But while comparing wording can often be as truth-telling as reading tea leaves, I do think the description change is significant. If this were simply an early draft of the requirements for iBooks Author ebooks post-OS X Mavericks, it would be easy enough to leave in "on an iPad." That the wording has changed to "iOS device" intrigues me. Currently, even regular ebooks (.epub format) on the store list each model of iOS device supported. One of Macworld's own states the following: "This book requires iBooks 1.3.1 or later and iOS 4.3.3 or later. Books can only be viewed using iBooks on an iPad, iPhone (3G or later), or iPod touch (2nd generation or later)."
The coming of the phone books
To my mind, it's likely that we'll see iBooks Author support on the iPhone when iOS 7 is released. The groundwork, after all, has already been laid. As I mentioned in my critique of the program last year, iBooks Author already has a potentially viable option for iPhone and iPod touch users—its reflowable portrait mode. In it, interactive elements float alongside the text, which itself can be resized by the reader. In addition, current iPhone models (and any that might get announced next week) will have more than enough power to display videos and other interactive content.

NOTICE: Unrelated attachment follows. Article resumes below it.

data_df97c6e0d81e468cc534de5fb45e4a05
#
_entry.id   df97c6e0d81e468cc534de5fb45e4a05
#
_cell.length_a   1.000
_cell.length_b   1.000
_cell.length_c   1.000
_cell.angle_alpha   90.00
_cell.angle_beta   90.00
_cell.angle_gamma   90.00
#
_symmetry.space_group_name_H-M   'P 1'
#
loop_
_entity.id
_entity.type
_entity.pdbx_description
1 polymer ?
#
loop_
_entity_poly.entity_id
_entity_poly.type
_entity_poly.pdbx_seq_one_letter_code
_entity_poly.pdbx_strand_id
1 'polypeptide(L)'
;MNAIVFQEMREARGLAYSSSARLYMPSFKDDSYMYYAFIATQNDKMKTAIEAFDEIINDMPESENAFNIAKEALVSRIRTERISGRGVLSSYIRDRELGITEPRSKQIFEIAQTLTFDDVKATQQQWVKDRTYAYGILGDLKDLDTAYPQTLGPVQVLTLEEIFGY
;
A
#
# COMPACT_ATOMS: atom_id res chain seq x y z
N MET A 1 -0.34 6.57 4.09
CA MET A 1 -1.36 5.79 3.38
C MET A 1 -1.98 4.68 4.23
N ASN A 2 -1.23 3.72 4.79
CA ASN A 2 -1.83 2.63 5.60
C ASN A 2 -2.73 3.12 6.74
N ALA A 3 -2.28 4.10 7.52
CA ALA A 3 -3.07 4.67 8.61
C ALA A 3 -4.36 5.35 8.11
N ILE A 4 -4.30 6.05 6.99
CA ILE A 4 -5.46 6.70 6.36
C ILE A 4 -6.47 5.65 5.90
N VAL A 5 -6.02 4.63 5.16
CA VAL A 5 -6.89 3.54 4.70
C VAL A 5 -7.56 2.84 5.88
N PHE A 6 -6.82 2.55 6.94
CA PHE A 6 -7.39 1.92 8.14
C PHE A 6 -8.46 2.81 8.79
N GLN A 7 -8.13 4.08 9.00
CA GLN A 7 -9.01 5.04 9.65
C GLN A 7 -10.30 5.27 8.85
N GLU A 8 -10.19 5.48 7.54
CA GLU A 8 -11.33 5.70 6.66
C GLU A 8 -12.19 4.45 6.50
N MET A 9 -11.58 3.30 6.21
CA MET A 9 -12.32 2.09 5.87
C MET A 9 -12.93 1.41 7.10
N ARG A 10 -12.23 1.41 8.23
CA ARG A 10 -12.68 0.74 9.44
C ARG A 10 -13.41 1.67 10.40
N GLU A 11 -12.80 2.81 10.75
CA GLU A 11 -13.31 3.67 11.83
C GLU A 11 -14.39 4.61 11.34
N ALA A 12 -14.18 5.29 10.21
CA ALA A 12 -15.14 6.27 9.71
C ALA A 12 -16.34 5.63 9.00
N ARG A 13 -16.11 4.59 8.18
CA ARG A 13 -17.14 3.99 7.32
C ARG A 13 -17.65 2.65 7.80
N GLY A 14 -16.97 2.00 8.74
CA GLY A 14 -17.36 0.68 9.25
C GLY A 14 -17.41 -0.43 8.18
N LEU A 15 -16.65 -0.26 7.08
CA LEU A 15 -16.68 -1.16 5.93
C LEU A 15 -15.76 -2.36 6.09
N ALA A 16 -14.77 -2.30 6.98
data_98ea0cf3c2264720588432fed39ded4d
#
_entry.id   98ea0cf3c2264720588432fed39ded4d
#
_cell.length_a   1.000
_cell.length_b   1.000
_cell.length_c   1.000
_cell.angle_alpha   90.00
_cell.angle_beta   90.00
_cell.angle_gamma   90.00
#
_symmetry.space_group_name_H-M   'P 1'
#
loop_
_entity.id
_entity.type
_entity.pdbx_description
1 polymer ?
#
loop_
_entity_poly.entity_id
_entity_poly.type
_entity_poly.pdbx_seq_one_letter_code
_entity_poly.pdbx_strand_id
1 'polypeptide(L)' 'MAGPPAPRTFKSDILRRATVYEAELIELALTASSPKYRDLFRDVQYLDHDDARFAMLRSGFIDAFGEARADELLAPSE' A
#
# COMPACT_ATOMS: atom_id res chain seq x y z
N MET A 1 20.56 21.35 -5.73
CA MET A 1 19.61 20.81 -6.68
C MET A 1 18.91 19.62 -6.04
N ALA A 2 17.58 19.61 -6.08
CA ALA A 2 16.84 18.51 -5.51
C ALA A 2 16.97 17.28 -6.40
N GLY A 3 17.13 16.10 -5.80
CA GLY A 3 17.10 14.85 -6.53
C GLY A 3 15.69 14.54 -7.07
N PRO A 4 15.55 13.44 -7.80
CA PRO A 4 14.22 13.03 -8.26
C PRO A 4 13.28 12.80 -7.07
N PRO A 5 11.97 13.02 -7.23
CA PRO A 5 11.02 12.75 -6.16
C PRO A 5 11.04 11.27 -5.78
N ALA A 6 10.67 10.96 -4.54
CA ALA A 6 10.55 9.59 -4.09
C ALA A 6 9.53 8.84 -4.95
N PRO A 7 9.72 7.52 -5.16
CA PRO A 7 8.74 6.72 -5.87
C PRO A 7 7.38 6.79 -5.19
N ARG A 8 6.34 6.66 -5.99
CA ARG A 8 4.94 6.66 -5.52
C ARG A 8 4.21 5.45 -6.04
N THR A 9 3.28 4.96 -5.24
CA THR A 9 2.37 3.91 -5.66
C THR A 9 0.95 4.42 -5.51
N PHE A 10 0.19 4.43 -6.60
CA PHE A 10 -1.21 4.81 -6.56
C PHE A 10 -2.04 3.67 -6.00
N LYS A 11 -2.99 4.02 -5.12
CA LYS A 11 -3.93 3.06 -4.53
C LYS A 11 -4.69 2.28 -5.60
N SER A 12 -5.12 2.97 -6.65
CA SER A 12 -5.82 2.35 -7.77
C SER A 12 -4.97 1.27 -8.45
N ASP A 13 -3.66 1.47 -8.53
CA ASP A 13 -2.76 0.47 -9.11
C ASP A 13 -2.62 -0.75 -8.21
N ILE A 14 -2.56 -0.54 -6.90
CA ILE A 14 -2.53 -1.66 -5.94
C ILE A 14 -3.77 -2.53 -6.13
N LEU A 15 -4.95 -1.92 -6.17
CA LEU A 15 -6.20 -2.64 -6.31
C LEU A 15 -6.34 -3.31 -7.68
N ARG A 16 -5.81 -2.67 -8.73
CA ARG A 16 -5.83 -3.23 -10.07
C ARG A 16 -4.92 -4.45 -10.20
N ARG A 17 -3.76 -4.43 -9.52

And from a strategic standpoint, with Amazon's Kindle platform offering new features like proprietary footnote pop-overs to publishers, Apple would be wise to bring books from its already-excellent ebooks design program to the rest of its device line-up. Building an iBooks Author-exclusive ebook is a lot more enticing if you're marketing it to the entire iOS and OS X ecosystem, rather than just users of individual devices.
Of course, no one can predict exactly what Apple might do next week. But I'm holding out hope that we'll see iBooks Author support for the iPhone very, very soon.
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